The survey of 159 countries and territories accuses governments across the globe of “shamelessly” backsliding on human rights, cracking down on dissent, and instituting measures that ensured the further persecution of marginalized groups throughout 2017.
In last year’s report, Amnesty said the big question was how far the world would let atrocities go before intervening. The tragic answer arrived in Myanmar, where, the rights watchdog says, world leaders failed to stop the consequences of normalized discrimination and scapegoating as mass atrocities unfolded. The military’s ethnic cleansing campaign sent nearly 700,000 Muslim Rohingya fleeing across the border to neighboring Bangladesh. Survivors have testified to witnessing mass slaughter, systematic sexualized violence and the deliberate razing of their villages.
“The appalling injustices meted out to the Rohingya may have been especially visible in 2017, but the trend of leaders and politicians demonizing whole groups of people based on their identity reverberated across the globe,” it says.
Roseann Rife, Amnesty’s East Asia research director, said, “It’s been clear from the conflicts in Syria and Myanmar that when the international community is reluctant to step in and intervene, we see these atrocities escalate.”
She added that under Trump, the U.S. has moved away from advocating for human rights, and no other world leaders have stepped in “to fill that void.”
Trump has attacked the rights of women and girls, migrants and refugees and members of the LGBTI community since his inauguration on Jan. 20 last year, the report alleges.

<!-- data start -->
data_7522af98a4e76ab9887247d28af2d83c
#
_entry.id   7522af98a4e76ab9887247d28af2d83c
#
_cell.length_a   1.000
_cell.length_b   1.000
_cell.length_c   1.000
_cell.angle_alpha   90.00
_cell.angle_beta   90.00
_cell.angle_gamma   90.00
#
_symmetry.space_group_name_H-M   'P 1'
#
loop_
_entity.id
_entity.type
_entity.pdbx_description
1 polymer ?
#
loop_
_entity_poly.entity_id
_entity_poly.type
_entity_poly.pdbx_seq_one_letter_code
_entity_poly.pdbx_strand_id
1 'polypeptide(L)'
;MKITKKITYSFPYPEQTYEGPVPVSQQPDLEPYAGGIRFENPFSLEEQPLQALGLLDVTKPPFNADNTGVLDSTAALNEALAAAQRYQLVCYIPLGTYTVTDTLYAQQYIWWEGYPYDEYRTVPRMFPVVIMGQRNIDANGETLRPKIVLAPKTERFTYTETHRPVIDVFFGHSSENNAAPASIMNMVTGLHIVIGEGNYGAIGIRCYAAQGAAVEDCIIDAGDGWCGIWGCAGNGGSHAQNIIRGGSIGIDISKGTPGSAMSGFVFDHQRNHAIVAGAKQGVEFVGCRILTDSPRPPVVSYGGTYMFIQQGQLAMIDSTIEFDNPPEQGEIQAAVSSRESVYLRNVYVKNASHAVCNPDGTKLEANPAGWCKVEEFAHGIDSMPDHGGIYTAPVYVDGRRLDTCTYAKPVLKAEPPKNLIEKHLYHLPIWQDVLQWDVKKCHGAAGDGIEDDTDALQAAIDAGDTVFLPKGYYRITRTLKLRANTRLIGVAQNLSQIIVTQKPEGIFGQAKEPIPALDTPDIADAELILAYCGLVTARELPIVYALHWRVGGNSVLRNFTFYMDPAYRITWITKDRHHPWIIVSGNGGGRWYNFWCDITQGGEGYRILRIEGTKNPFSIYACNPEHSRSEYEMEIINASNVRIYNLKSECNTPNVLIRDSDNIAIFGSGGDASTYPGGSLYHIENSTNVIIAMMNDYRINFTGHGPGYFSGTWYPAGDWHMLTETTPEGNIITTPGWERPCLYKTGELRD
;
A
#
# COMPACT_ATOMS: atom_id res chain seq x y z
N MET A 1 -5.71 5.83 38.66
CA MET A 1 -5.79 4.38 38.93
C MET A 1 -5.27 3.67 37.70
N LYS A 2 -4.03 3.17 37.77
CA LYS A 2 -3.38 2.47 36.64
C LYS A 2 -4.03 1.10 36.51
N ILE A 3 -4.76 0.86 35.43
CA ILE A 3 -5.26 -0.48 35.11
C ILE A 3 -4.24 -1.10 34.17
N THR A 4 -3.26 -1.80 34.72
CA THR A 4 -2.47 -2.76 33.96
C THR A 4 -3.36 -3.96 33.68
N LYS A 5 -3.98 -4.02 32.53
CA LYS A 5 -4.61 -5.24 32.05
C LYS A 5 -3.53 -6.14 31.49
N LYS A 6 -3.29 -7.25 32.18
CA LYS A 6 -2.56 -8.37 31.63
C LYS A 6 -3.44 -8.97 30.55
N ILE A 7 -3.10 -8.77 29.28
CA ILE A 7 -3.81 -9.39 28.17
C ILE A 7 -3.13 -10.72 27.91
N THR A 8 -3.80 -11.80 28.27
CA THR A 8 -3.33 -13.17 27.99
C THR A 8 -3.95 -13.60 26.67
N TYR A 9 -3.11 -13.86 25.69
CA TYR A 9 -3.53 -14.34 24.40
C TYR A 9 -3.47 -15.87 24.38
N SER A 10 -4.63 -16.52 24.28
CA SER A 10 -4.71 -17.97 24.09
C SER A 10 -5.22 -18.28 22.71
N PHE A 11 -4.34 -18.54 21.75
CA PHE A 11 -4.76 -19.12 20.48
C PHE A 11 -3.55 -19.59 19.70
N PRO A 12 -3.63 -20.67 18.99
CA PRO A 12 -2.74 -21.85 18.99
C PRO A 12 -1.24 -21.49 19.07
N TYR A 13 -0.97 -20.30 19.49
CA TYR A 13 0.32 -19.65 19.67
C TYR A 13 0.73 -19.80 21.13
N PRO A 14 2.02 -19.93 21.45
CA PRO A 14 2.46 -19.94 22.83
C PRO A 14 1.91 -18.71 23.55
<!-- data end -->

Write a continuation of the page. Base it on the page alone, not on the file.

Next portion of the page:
The Trump administration’s decision to ban entry to people from six Muslim-majority countries was “transparently hateful,” and set a precedent for the year, Salil Shetty, secretary general of Amnesty International, said in a statement.
However, as world leaders like “Duterte, Maduro, Putin, Trump and Xi are callously undermining the rights of millions,” activists have pushed back and mobilized in greater numbers, Amnesty says. International protest movements like the Women’s March and #MeToo, and mass demonstrations in Poland, Zimbabwe and India all reflect what the report termed “a new era of social activism.”
At the same time, Amnesty warns that as we enter 2018, the 70th anniversary of the Universal Declaration of Human Rights, and even the continued right to peaceful protest cannot be guaranteed, or taken for granted.
“Governments think they can declare open season on human rights activists. They may shut down our newspapers, undermine judges and jail activists, but we refuse to be silenced,” said Shetty.
(c) 2018 Time